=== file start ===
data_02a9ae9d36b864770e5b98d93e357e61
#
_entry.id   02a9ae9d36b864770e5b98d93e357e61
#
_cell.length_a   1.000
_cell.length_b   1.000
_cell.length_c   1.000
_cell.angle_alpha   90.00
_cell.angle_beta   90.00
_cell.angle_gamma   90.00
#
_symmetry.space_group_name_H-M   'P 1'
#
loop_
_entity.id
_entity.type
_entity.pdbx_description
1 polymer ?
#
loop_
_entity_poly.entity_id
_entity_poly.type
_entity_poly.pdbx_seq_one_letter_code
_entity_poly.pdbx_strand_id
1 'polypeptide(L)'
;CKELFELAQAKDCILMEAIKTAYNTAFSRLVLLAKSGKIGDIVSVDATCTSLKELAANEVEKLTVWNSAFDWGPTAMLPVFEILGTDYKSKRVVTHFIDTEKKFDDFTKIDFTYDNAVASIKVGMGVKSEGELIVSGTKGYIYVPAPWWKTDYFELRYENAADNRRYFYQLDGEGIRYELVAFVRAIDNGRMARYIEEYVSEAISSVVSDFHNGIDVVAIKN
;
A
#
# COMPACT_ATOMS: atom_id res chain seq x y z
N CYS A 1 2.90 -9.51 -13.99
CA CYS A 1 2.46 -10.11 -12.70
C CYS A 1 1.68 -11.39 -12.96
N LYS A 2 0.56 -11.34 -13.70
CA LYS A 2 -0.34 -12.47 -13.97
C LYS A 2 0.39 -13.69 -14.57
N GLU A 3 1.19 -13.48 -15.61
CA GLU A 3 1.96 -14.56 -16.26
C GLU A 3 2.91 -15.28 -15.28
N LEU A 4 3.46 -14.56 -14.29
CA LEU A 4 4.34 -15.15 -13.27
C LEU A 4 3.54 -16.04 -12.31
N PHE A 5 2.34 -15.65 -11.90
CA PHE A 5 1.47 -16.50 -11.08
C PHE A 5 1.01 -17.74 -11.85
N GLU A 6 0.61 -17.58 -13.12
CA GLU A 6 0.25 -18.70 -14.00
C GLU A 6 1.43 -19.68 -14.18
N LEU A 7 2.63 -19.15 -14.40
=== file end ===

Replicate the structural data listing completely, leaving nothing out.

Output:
data_02a9ae9d36b864770e5b98d93e357e61
#
_entry.id   02a9ae9d36b864770e5b98d93e357e61
#
_cell.length_a   1.000
_cell.length_b   1.000
_cell.length_c   1.000
_cell.angle_alpha   90.00
_cell.angle_beta   90.00
_cell.angle_gamma   90.00
#
_symmetry.space_group_name_H-M   'P 1'
#
loop_
_entity.id
_entity.type
_entity.pdbx_description
1 polymer ?
#
loop_
_entity_poly.entity_id
_entity_poly.type
_entity_poly.pdbx_seq_one_letter_code
_entity_poly.pdbx_strand_id
1 'polypeptide(L)'
;CKELFELAQAKDCILMEAIKTAYNTAFSRLVLLAKSGKIGDIVSVDATCTSLKELAANEVEKLTVWNSAFDWGPTAMLPVFEILGTDYKSKRVVTHFIDTEKKFDDFTKIDFTYDNAVASIKVGMGVKSEGELIVSGTKGYIYVPAPWWKTDYFELRYENAADNRRYFYQLDGEGIRYELVAFVRAIDNGRMARYIEEYVSEAISSVVSDFHNGIDVVAIKN
;
A
#
# COMPACT_ATOMS: atom_id res chain seq x y z
N CYS A 1 2.90 -9.51 -13.99
CA CYS A 1 2.46 -10.11 -12.70
C CYS A 1 1.68 -11.39 -12.96
N LYS A 2 0.56 -11.34 -13.70
CA LYS A 2 -0.34 -12.47 -13.97
C LYS A 2 0.39 -13.69 -14.57
N GLU A 3 1.19 -13.48 -15.61
CA GLU A 3 1.96 -14.56 -16.26
C GLU A 3 2.91 -15.28 -15.28
N LEU A 4 3.46 -14.56 -14.29
CA LEU A 4 4.34 -15.15 -13.27
C LEU A 4 3.54 -16.04 -12.31
N PHE A 5 2.34 -15.65 -11.90
CA PHE A 5 1.47 -16.50 -11.08
C PHE A 5 1.01 -17.74 -11.85
N GLU A 6 0.61 -17.58 -13.12
CA GLU A 6 0.25 -18.70 -14.00
C GLU A 6 1.43 -19.68 -14.18
N LEU A 7 2.63 -19.15 -14.40